TrimV10 Performance Coupe
Power602 HP / 413 LB-FT
0-60 Time3.2 Seconds
Top Speed205 MPH
Curb Weight3,638 LBS
SANTA BARBARA, Calif. — It’s usually a bad sign: Rocking out of Los Padres National Forest in the updated 2020 Audi R8, I spot two California Highway Patrol cars lying in wait on Highway 33, one of the fantasy driving roads the state is known for. But these officers aren’t here to hand out tickets, but to lend a hand — closing off the road so we can run repeated launch-control starts in these mid-engine, all-wheel-drive supercars.
The drag-racing demo, in both coupes and Spyder convertibles, highlights reasons why one might drop $197,150 on the R8’s V10 Performance edition, or $209,350 on the Spyder V10 Performance. (They replace last year’s V10 “Plus” models). One is the 602-hp, naturally aspirated 5.2-liter V10. It’s a spectacular anomaly in a world dominated by turbocharged powerplants, the last of two production cars in the world with a V10. The other is its Italian cousin, the Lamborghini Huracan. Audi powers its R8 LMS race car with the identical V10, and both R8 coupes and racers are built on the same assembly line.
We stand in awe as Audi after Audi crackles off the line and sprints into the distance, rending the air with throaty howls en route to a wicked 8,700-rpm redline. (A Sport exhaust button that amplifies the sound is right there on the steering wheel, and owners are likely to wear it out). Audi plays it cool with a conservative 3.2-second 0-60-mph estimate for the R8 Performance coupe; 2.9 seconds is closer to the truth, as achieved in previous tests of the R8 in this engine spec. The Spyder is estimated to run only a tenth slower to 60 mph. Both models deliver the 200-mph bona fides of a self-respecting supercar, at a 205-mph peak for the Coupe and a hair-mussing 204 mph for the Spyder.
The 2020 update also brings a healthy 30-horsepower bump for the base R8 coupe and convertible, from 532 to 562 horsepower, and eight additional pound-feet of torque, now at 406 pound-feet. Audi pegs their 0-60-mph dashes at 3.4 and 3.5 seconds for the base coupe and Spyder, respectively, and sets their prices at $171,150 and $183,350. There’s also a coupe-only Decennium edition, limited to 222 copies, with the final 50 coming to the States. It’s a trim package that comes only in Mythos Black paint and all-black interior, with an intake manifold and wheels in matte-bronze finish and side blades, rear wing and other components in gloss carbon fiber.
On the 2020 design front, a reworked front bumper features a more horizontal perspective that accentuates the Audi’s lowness and width. That includes a dramatically stretched, black honeycomb grille, a new spoiler lip and lateral air intakes. That front end now incorporates a faux, winged inlet that bookends the bumper — and whose plastic-capped “opening” seems more from the Lexus school of overworked design than Audi’s typical understatement. Headlight lenses have been darkened, and a redesigned rocker panel gets a new inlay. Audi’s Laser Light high beam is standard on Performance versions, and their crisp, ultra-long-range illumination steps in for conventional high-beams at speeds above 40 mph. The Laser Light’s decorative blue element illuminates on European-market models, but U.S. regulations forbid any trace of blue lighting.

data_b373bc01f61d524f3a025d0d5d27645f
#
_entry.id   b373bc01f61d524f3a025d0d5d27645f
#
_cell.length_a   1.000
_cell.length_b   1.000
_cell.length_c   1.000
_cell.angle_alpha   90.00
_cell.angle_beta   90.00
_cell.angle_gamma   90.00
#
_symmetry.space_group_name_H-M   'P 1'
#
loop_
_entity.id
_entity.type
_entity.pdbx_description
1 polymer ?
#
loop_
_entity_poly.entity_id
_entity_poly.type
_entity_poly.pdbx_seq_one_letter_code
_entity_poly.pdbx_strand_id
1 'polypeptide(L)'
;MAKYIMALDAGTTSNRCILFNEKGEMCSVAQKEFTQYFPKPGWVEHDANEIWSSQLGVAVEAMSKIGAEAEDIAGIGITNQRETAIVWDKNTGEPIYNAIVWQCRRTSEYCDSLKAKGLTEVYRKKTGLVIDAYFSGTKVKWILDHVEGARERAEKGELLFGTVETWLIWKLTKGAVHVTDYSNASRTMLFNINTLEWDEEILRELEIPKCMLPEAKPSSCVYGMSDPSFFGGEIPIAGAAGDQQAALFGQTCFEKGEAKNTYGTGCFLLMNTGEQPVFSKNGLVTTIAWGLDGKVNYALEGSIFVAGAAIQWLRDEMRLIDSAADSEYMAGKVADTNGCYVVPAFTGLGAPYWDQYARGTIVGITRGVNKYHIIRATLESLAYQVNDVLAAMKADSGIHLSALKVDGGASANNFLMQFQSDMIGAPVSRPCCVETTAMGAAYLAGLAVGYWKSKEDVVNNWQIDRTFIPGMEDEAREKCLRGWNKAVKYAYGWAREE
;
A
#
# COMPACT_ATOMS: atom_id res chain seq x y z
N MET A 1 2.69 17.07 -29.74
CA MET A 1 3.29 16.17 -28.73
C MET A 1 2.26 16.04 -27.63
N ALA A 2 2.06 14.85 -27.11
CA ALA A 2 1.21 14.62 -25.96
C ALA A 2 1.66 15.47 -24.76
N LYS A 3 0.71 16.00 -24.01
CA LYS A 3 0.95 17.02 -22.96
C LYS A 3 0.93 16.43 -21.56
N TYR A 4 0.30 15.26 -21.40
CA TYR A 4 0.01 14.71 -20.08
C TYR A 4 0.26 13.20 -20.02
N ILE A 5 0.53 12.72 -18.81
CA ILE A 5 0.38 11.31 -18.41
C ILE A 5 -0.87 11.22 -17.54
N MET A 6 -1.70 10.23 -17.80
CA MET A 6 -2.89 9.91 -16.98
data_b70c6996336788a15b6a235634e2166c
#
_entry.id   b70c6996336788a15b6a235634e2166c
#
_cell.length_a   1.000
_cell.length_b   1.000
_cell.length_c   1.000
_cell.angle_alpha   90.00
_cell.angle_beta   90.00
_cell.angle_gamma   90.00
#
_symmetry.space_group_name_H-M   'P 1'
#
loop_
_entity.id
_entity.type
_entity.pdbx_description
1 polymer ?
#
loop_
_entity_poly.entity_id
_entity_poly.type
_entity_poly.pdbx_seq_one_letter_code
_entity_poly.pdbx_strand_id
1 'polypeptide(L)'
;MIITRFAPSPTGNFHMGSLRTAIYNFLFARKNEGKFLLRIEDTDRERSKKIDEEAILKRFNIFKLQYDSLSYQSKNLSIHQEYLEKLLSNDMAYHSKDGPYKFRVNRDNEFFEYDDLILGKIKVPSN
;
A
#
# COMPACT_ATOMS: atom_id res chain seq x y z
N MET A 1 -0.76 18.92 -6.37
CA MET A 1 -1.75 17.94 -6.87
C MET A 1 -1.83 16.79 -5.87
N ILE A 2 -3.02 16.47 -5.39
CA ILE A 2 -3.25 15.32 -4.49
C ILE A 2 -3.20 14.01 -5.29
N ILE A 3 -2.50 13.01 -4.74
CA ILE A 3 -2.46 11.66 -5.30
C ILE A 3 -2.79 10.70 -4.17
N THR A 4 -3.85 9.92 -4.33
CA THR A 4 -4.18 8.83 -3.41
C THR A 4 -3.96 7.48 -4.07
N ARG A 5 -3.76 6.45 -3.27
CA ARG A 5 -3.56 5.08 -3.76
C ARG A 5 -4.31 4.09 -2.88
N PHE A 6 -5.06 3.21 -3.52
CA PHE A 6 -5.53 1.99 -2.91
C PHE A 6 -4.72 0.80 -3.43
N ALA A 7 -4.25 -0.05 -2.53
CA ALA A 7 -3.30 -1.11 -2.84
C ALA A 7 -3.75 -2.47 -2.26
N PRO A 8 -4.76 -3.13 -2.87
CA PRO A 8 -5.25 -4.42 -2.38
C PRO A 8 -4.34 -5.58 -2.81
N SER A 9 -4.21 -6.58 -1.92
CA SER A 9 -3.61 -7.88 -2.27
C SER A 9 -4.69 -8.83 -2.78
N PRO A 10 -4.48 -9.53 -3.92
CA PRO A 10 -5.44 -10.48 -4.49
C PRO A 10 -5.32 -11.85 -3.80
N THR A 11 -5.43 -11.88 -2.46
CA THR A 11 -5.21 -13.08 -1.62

The new rear bumper adds a pair of generously sized oval exhaust outlets, more honeycomb for air outlets, and a new rear diffuser. Basic V10 models get standard 19-inch forged wheels, with optional 20s. Performance editions now come standard with 20-inch forged wheels with a somewhat busy, milled-cut design with a black-and-titanium finish. Our colorful selection of R8s tended to look better with optional 20-inchers with a simpler profile and titanium finish.
Two lovely new colors join the R8 palette: Kemora Gray and Ascari Blue metallic, the latter only available on V10 Performance cars. Ceramic brakes, standard on V10 Performance models, offer a choice of red calipers in addition to standard gray. Finally, the Performance coupe alone offers a world first for Audi: a carbon-fiber front sway bar that trims 4.4 pounds of weight. Every little bit helps for the R8, a relatively chunky sports car — especially compared with carbon-fiber monocoque McLarens — that plops as much as 3,957 pounds on the scales (for a base Spyder). All told, the wide-flanked R8 looks familiar, yet formidable, its ability to draw admirers undimmed by time.